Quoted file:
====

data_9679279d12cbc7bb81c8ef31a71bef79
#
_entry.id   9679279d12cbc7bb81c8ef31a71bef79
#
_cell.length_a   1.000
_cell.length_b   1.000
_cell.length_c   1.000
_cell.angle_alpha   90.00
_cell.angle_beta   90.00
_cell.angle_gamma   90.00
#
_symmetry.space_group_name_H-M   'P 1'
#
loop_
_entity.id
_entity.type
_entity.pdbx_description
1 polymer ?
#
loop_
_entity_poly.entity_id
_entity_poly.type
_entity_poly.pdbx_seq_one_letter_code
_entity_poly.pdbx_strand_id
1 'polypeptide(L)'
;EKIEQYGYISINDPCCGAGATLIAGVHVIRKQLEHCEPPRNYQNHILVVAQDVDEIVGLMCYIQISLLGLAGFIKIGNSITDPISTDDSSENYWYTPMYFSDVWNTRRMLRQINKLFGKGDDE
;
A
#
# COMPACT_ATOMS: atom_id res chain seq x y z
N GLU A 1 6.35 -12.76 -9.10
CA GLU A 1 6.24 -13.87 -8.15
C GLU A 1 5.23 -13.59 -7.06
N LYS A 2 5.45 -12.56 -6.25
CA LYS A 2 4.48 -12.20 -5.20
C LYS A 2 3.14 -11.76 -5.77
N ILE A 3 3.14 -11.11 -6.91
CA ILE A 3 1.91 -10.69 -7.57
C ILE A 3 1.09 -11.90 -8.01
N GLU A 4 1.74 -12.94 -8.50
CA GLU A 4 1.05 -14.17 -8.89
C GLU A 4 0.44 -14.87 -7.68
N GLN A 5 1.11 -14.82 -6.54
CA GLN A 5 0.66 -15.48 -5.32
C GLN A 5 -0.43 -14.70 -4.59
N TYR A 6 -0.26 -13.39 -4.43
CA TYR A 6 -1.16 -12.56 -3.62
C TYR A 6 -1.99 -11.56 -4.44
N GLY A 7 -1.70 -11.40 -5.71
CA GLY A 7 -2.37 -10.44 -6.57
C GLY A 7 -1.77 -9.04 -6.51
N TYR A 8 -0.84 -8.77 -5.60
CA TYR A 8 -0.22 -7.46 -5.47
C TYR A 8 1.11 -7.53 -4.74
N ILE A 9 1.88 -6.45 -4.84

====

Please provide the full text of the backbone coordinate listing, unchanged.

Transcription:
data_9679279d12cbc7bb81c8ef31a71bef79
#
_entry.id   9679279d12cbc7bb81c8ef31a71bef79
#
_cell.length_a   1.000
_cell.length_b   1.000
_cell.length_c   1.000
_cell.angle_alpha   90.00
_cell.angle_beta   90.00
_cell.angle_gamma   90.00
#
_symmetry.space_group_name_H-M   'P 1'
#
loop_
_entity.id
_entity.type
_entity.pdbx_description
1 polymer ?
#
loop_
_entity_poly.entity_id
_entity_poly.type
_entity_poly.pdbx_seq_one_letter_code
_entity_poly.pdbx_strand_id
1 'polypeptide(L)'
;EKIEQYGYISINDPCCGAGATLIAGVHVIRKQLEHCEPPRNYQNHILVVAQDVDEIVGLMCYIQISLLGLAGFIKIGNSITDPISTDDSSENYWYTPMYFSDVWNTRRMLRQINKLFGKGDDE
;
A
#
# COMPACT_ATOMS: atom_id res chain seq x y z
N GLU A 1 6.35 -12.76 -9.10
CA GLU A 1 6.24 -13.87 -8.15
C GLU A 1 5.23 -13.59 -7.06
N LYS A 2 5.45 -12.56 -6.25
CA LYS A 2 4.48 -12.20 -5.20
C LYS A 2 3.14 -11.76 -5.77
N ILE A 3 3.14 -11.11 -6.91
CA ILE A 3 1.91 -10.69 -7.57
C ILE A 3 1.09 -11.90 -8.01
N GLU A 4 1.74 -12.94 -8.50
CA GLU A 4 1.05 -14.17 -8.89
C GLU A 4 0.44 -14.87 -7.68
N GLN A 5 1.11 -14.82 -6.54
CA GLN A 5 0.66 -15.48 -5.32
C GLN A 5 -0.43 -14.70 -4.59
N TYR A 6 -0.26 -13.39 -4.43
CA TYR A 6 -1.16 -12.56 -3.62
C TYR A 6 -1.99 -11.56 -4.44
N GLY A 7 -1.70 -11.40 -5.71
CA GLY A 7 -2.37 -10.44 -6.57
C GLY A 7 -1.77 -9.04 -6.51
N TYR A 8 -0.84 -8.77 -5.60
CA TYR A 8 -0.22 -7.46 -5.47
C TYR A 8 1.11 -7.53 -4.74
N ILE A 9 1.88 -6.45 -4.84